CFPB Politics Update
posted by Adam Levitin
Time for a CFPB politics update: FSOC veto, Congressional Review Act override of the arbitration rulemaking, Director succession line, and contempt of Congress all discussed below the break.
What happened to that FSOC Veto Threat?
The OCC chickened out of its implied threat to raise an FSOC veto challenge to the CFPB's arbitration rule (probably its single most important rulemaking), and with good reason too, as the challenge lacked any plausible legal grounds. It was just some posturing: the acting Comptroller wrote that he didn't have enough time to analyze the issue to determine if there should be an FSOC challenge. At the same time, however, he apparently had done enough analysis to recommend that Congress overturn the rule under the Congressional Review Act. That’s laughably chickenshit behavior, and it undermines the Comptroller’s credibility in a way that helps no one.
Congressional Review Act Veto?
A CRA veto remains a real possibility for the CFPB's arbitration rule. The House has passed a Joint Resolution on partisan lines, and one has been introduced in the Senate, which has 60 session days to act, running from, but not counting, I think, July 19th. The White House has indicated its support for the CRA override. I’m a little unsure of the counting, but I believe 60 session days should lapse in early November, and that we're at day 11 in the count.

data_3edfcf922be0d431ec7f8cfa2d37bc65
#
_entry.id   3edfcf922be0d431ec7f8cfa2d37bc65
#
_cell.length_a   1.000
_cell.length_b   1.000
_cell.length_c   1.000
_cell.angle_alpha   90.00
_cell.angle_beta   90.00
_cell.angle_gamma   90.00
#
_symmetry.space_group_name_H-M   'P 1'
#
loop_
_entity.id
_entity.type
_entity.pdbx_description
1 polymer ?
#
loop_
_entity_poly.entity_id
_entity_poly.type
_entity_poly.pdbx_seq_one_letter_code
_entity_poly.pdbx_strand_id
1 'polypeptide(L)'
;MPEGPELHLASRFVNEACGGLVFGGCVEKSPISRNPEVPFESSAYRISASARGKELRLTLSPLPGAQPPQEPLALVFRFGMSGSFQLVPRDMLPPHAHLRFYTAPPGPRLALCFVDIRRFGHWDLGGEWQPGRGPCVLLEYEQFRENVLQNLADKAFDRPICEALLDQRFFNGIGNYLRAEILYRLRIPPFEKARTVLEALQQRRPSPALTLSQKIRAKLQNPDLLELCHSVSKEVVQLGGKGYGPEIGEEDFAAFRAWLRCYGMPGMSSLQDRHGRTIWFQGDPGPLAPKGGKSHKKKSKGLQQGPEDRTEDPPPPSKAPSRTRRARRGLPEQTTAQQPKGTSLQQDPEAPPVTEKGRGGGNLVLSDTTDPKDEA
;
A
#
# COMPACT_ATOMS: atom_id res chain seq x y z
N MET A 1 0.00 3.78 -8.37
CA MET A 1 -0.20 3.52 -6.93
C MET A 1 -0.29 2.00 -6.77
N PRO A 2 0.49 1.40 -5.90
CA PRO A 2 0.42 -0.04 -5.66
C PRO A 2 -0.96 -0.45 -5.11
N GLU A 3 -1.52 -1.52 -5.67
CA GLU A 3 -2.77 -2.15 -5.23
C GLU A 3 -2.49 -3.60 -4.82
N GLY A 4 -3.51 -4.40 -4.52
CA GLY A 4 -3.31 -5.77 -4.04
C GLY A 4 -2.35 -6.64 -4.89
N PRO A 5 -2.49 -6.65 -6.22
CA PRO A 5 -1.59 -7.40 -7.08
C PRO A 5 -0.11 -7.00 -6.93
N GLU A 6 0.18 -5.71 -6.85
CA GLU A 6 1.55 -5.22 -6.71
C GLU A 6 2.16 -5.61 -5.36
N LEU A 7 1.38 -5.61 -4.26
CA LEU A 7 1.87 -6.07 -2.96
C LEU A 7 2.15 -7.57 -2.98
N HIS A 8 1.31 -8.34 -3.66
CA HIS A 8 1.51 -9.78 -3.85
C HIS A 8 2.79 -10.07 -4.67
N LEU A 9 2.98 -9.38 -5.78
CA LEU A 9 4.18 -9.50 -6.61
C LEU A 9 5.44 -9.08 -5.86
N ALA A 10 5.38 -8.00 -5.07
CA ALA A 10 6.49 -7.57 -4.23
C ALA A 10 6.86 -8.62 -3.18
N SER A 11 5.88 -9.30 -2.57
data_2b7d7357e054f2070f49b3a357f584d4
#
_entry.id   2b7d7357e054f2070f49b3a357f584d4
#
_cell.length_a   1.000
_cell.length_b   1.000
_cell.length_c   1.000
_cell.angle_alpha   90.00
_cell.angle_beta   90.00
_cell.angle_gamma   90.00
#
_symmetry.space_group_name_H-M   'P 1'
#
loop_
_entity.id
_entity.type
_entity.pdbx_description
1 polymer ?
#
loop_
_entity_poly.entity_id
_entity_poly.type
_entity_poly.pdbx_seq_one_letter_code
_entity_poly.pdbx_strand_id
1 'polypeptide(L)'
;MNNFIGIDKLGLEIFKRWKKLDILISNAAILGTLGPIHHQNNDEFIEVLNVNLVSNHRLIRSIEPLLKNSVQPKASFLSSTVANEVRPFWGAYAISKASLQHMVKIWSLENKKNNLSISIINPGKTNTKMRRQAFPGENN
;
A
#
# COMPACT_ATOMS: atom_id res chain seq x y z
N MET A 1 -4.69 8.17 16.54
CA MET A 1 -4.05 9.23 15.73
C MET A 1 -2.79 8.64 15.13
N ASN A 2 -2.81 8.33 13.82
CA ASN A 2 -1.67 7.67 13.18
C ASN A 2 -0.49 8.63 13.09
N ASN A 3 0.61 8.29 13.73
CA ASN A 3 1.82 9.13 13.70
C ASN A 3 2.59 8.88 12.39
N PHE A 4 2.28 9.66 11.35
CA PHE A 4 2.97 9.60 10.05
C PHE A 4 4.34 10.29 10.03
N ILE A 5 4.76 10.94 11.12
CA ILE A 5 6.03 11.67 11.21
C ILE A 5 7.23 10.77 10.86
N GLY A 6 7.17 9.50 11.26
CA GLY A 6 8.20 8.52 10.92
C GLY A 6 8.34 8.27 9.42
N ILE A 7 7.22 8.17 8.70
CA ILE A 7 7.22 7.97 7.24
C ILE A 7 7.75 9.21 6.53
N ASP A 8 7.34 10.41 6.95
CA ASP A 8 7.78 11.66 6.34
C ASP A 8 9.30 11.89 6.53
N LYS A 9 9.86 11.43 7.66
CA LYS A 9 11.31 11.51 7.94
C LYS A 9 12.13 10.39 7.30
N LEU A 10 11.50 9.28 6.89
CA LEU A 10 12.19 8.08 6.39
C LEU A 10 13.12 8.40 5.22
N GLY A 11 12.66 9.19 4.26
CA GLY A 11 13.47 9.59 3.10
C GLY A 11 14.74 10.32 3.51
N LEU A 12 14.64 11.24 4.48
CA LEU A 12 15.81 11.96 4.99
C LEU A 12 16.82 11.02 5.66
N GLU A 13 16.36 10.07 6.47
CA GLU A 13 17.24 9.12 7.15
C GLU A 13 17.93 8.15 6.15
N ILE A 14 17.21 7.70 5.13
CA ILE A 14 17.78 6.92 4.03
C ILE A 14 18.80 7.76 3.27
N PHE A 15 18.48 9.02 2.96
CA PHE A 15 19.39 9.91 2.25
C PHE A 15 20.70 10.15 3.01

Note, that it’s entirely possible that there will never be a CRA vote in the Senate. There wasn’t one on the CFPB's prepaid rule, and there won’t be if the GOP doesn’t have the votes. It’s not clear if they do. Assuming that all 48 Dems and Independents vote to uphold the rule, it will take only 3 GOP Senators to join them (or just not show up to vote) for the rule to survive. Senator Graham has indicated that he will not vote to overturn the rule, and it’s unclear if Senator McCain will be present for the vote. So that means that with one GOP Senator voting to uphold the rule or just not voting the rule will survive. It’s unclear to me how the voting dynamic will evolve here, especially if the CFPB also puts out its nearly finished payday rule. My own gut sense is that the payday rule will actually provide cover for the arbitration rule as they will become symbolically linked, but that’s just a guess.
What Happens If Director Cordray Resigns?
The latest development is a bunch of speculation about what will happen if/when Director Cordray leaves the CFBP (such as to run for Governor in Ohio). The American Banker has a (paywalled) piece that, based on interviews solely with financial services lawyers (none of them admin law experts)m concludes that President Trump can put in his own Director under the Federal Vacancies Act. That's simply wrong. It’s just wishful thinking by some financial services industry attorneys. The Federal Vacancies Act is a law of general applicability providing for three methods of filing vacant agency head positions: (1) the deputy head steps in as head, (2) the President can appoint another Senate-confirmed individual as acting head, or (3) the President can appoint someone who has been at the agency for at least 90 days in the past year and is paid at least at the GS-15 rate as head. But the Federal Vacancies Act also provides that these are the exclusive methods of temporarily filing the head of an agency, “unless…a statutory provision expressly…designates an officer or employee to perform the functions and duties of a specified office temporarily in an acting capacity.”